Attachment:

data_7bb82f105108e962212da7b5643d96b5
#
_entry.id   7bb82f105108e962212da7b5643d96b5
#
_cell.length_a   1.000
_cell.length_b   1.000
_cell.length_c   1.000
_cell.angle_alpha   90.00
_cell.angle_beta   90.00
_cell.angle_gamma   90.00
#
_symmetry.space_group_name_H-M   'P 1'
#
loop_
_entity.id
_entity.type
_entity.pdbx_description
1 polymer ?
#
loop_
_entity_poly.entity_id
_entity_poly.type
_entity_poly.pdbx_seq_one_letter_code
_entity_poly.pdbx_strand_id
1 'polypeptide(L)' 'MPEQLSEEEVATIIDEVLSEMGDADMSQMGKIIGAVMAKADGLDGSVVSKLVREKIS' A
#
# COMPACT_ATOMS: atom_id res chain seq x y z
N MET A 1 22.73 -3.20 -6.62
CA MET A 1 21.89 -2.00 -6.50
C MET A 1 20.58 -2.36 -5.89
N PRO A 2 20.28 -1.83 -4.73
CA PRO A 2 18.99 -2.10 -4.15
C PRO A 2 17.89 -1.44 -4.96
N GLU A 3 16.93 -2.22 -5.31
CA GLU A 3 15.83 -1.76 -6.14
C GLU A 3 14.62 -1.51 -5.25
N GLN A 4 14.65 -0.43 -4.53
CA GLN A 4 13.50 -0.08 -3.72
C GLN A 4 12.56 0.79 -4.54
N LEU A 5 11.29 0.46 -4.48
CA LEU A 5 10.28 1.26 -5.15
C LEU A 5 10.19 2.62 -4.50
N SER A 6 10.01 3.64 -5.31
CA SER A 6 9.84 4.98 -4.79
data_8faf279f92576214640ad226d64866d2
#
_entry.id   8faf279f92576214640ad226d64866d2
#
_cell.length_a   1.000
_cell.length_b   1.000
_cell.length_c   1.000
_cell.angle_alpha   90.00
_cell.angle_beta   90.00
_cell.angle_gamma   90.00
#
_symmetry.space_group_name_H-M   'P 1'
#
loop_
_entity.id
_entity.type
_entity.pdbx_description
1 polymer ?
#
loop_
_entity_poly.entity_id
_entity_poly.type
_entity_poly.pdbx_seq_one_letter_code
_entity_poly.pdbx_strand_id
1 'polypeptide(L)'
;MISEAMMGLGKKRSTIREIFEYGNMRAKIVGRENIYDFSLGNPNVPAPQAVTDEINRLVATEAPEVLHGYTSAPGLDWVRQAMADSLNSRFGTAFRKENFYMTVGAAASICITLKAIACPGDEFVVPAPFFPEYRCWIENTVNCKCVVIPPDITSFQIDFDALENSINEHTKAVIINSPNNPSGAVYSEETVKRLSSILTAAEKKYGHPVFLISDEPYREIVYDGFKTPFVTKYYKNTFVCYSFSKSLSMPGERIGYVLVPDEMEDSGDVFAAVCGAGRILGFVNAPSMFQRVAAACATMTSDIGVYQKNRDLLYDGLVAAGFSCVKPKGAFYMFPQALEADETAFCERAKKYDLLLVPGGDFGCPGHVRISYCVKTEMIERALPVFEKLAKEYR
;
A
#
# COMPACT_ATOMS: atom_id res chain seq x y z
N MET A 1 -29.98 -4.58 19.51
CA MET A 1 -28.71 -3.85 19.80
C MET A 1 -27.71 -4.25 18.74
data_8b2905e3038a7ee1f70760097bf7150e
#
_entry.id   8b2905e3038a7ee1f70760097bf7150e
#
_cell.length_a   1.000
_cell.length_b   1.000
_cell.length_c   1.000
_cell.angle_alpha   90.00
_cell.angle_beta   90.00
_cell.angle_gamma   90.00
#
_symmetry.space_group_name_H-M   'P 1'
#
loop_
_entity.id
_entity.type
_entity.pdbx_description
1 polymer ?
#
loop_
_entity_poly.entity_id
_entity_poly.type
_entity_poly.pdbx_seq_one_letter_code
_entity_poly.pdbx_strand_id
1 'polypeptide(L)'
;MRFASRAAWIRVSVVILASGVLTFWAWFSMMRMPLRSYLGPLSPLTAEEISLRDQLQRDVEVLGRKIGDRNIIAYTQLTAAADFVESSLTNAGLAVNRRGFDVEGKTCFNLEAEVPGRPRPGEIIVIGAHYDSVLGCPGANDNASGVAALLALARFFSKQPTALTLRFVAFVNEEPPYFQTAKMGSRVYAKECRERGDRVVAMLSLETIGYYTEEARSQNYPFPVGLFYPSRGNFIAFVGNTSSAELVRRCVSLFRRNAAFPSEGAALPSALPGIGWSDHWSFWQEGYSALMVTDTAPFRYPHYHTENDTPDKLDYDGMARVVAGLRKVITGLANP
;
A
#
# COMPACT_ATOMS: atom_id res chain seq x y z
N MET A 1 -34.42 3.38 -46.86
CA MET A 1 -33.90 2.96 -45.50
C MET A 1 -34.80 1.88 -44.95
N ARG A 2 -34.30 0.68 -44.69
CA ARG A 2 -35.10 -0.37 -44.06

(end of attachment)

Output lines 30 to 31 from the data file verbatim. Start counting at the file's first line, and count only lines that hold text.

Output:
C MET A 1 20.58 -2.36 -5.89
N PRO A 2 20.28 -1.83 -4.73